Although Rio Grande Valley cities were slow to take action against Senate Bill 4, they have been quick to act over the past few weeks. On Tuesday evening, three more cities joined the growing list of Valley jurisdictions to voice their opposition to the law.
The Pharr and San Juan City Commissions unanimously passed resolutions opposing the bill, which was scheduled to go into effect Friday until U.S District Judge Orlando Garcia granted an injunction the night before. This halted major provisions of the bill from becoming law.
The Alamo City Commission also voiced its opposition to the bill after discussing it with the city attorney during a closed executive session, and a formal resolution will be on the agenda for the next meeting, said Mayor Diana Martinez.
SB 4 – commonly known as an “anti-sanctuary cities” bill – allows local law enforcement officers to question the immigration status of people they detain or arrest in addition to punishes local elected officials that don’t cooperate with federal immigration officials.
Pharr’s resolution states the city “firmly condemns” the bill and “supports all efforts to thwart the restrictions and unfunded mandates of the law, and opposes any efforts to further the enforcement of the bill,” whereas San Juan’s states that city commissioners and residents “express opposition to Senate Bill 4.”
“It is my opinion that we have plenty of laws on the books already to address any and all these issues,” Pharr Mayor Dr. Ambrosio “Amos” Hernandez said prior to the vote, for which Place 6 Commissioner Mario Bracamontes was absent. “It’s not prudent to be using our taxpaying dollars to have a local municipality being involved with federal issues – if the state of the federal government wants to do their job, we welcome it. That’s why we pay taxes.”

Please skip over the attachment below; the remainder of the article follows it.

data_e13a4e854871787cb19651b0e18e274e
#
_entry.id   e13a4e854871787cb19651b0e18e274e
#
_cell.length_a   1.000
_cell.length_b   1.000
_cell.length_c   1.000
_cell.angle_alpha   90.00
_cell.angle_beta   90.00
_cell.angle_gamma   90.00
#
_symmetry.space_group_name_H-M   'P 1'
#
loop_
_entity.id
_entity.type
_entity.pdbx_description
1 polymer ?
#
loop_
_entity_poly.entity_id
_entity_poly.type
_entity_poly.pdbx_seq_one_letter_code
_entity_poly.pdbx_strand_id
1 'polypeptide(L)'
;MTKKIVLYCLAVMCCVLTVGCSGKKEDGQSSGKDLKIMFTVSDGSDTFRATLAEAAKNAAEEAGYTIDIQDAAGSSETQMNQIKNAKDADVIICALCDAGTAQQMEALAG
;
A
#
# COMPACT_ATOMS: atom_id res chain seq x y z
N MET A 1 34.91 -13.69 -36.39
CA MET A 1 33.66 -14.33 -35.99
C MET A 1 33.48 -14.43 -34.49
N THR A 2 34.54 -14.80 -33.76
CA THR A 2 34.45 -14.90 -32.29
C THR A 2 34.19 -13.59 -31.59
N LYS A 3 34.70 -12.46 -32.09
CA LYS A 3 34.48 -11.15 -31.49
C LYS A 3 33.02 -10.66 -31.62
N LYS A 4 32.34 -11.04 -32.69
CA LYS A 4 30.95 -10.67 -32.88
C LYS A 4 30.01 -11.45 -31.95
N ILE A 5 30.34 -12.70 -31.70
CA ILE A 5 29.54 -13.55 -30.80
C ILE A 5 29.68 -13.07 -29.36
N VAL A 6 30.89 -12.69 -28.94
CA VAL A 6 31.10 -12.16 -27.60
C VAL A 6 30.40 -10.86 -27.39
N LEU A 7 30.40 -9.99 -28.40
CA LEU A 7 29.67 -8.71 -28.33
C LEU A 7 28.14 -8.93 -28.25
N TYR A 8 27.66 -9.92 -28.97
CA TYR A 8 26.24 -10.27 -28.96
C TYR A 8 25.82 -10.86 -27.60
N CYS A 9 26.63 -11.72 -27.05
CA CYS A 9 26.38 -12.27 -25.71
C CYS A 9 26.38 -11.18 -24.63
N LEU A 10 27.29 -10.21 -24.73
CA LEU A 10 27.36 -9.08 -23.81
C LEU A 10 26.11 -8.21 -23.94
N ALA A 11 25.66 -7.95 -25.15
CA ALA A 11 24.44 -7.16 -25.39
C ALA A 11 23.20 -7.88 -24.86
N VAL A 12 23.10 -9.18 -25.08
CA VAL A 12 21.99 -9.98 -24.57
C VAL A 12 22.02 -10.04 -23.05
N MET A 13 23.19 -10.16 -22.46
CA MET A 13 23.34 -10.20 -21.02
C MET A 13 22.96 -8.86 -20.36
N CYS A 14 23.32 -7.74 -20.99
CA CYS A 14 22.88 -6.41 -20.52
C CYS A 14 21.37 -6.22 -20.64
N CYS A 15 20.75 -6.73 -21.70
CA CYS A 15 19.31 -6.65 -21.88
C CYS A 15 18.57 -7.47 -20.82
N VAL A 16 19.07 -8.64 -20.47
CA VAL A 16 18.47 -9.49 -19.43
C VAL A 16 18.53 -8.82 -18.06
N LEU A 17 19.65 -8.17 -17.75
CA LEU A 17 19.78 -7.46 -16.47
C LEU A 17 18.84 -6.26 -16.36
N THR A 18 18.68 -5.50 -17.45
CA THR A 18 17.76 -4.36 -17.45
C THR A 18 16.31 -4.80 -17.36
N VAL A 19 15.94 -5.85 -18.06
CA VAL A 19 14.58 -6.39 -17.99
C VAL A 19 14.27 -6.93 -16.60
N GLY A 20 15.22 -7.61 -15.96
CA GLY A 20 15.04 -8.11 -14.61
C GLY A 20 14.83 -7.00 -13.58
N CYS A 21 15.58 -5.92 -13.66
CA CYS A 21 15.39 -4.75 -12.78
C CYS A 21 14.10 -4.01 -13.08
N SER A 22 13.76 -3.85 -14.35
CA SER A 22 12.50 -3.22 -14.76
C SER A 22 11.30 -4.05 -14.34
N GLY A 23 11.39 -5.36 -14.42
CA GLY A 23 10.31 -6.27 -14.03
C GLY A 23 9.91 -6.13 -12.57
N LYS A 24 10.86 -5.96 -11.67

During public testimony at the Alamo meeting, concerned residents urged commissioners to also pass a resolution against SB 4.
LUPE Executive Director Juanita Valdez-Cox told the commissioners the celebration over Garcia’s injunction was “short-lived” after Texas Attorney General Ken Paxton on Friday appealed Garcia’s ruling with the 5th U.S. Circuit Court of Appeals.
“It’s critical that you all stand strong with the community,” Valdez-Cox told the commissioners. “If the (5th Circuit) Court agrees with Paxton, this issue will continue again.”
Tuesday, Paxton asked the same court to stay – or temporarily suspend Garcia’s ruling blocking SB 4 from becoming law, and he requested emergency consideration and a ruling within two days.
“This injunction has far reaching public safety consequences. Senate Bill 4 is wholly valid, and the state has every right to prohibit its own localities from having sanctuary city policies,” Paxton said in a statement.
But for their part, Valley elected officials disagree, as McAllen, Palmview, La Joya and Rio Grande City, as well as Hidalgo, Starr and Cameron Counties have all passed resolutions opposing it.